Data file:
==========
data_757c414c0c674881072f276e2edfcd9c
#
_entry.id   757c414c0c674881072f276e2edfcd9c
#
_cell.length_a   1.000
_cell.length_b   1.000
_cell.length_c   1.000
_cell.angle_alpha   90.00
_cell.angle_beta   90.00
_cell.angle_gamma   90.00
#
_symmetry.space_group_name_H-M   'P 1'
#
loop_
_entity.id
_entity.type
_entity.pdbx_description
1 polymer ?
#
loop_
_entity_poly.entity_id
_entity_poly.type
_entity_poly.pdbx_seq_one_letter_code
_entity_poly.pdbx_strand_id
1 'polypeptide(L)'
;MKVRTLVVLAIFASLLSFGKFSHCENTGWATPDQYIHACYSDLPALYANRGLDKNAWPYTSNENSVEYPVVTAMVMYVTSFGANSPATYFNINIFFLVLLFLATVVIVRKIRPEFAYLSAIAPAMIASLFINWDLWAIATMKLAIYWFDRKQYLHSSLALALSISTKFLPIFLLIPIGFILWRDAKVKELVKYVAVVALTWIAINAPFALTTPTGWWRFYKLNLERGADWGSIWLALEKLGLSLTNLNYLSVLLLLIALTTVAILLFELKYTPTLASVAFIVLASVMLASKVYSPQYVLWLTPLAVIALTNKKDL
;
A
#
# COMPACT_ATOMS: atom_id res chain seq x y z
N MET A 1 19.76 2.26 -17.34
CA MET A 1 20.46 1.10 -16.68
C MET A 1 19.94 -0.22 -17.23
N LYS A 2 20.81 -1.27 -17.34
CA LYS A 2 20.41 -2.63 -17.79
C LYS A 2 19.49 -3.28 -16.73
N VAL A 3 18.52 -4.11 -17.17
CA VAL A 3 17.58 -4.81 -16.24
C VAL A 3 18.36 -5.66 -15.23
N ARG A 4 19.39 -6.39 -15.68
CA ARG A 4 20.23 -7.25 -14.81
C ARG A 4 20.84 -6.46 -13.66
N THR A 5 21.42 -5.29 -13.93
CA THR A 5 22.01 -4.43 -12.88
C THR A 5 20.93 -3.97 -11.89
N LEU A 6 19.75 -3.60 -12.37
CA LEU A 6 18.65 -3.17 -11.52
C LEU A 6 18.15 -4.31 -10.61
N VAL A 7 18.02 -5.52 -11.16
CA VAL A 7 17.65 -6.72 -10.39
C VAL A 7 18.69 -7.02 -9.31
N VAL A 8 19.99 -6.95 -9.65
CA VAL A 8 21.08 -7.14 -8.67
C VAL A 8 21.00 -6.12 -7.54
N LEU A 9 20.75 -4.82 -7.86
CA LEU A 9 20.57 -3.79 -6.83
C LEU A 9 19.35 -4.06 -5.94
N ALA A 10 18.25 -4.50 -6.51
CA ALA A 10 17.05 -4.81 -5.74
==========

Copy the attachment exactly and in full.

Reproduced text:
data_757c414c0c674881072f276e2edfcd9c
#
_entry.id   757c414c0c674881072f276e2edfcd9c
#
_cell.length_a   1.000
_cell.length_b   1.000
_cell.length_c   1.000
_cell.angle_alpha   90.00
_cell.angle_beta   90.00
_cell.angle_gamma   90.00
#
_symmetry.space_group_name_H-M   'P 1'
#
loop_
_entity.id
_entity.type
_entity.pdbx_description
1 polymer ?
#
loop_
_entity_poly.entity_id
_entity_poly.type
_entity_poly.pdbx_seq_one_letter_code
_entity_poly.pdbx_strand_id
1 'polypeptide(L)'
;MKVRTLVVLAIFASLLSFGKFSHCENTGWATPDQYIHACYSDLPALYANRGLDKNAWPYTSNENSVEYPVVTAMVMYVTSFGANSPATYFNINIFFLVLLFLATVVIVRKIRPEFAYLSAIAPAMIASLFINWDLWAIATMKLAIYWFDRKQYLHSSLALALSISTKFLPIFLLIPIGFILWRDAKVKELVKYVAVVALTWIAINAPFALTTPTGWWRFYKLNLERGADWGSIWLALEKLGLSLTNLNYLSVLLLLIALTTVAILLFELKYTPTLASVAFIVLASVMLASKVYSPQYVLWLTPLAVIALTNKKDL
;
A
#
# COMPACT_ATOMS: atom_id res chain seq x y z
N MET A 1 19.76 2.26 -17.34
CA MET A 1 20.46 1.10 -16.68
C MET A 1 19.94 -0.22 -17.23
N LYS A 2 20.81 -1.27 -17.34
CA LYS A 2 20.41 -2.63 -17.79
C LYS A 2 19.49 -3.28 -16.73
N VAL A 3 18.52 -4.11 -17.17
CA VAL A 3 17.58 -4.81 -16.24
C VAL A 3 18.36 -5.66 -15.23
N ARG A 4 19.39 -6.39 -15.68
CA ARG A 4 20.23 -7.25 -14.81
C ARG A 4 20.84 -6.46 -13.66
N THR A 5 21.42 -5.29 -13.93
CA THR A 5 22.01 -4.43 -12.88
C THR A 5 20.93 -3.97 -11.89
N LEU A 6 19.75 -3.60 -12.37
CA LEU A 6 18.65 -3.17 -11.52
C LEU A 6 18.15 -4.31 -10.61
N VAL A 7 18.02 -5.52 -11.16
CA VAL A 7 17.65 -6.72 -10.39
C VAL A 7 18.69 -7.02 -9.31
N VAL A 8 19.99 -6.95 -9.65
CA VAL A 8 21.08 -7.14 -8.67
C VAL A 8 21.00 -6.12 -7.54
N LEU A 9 20.75 -4.82 -7.86
CA LEU A 9 20.57 -3.79 -6.83
C LEU A 9 19.35 -4.06 -5.94
N ALA A 10 18.25 -4.50 -6.51
CA ALA A 10 17.05 -4.81 -5.74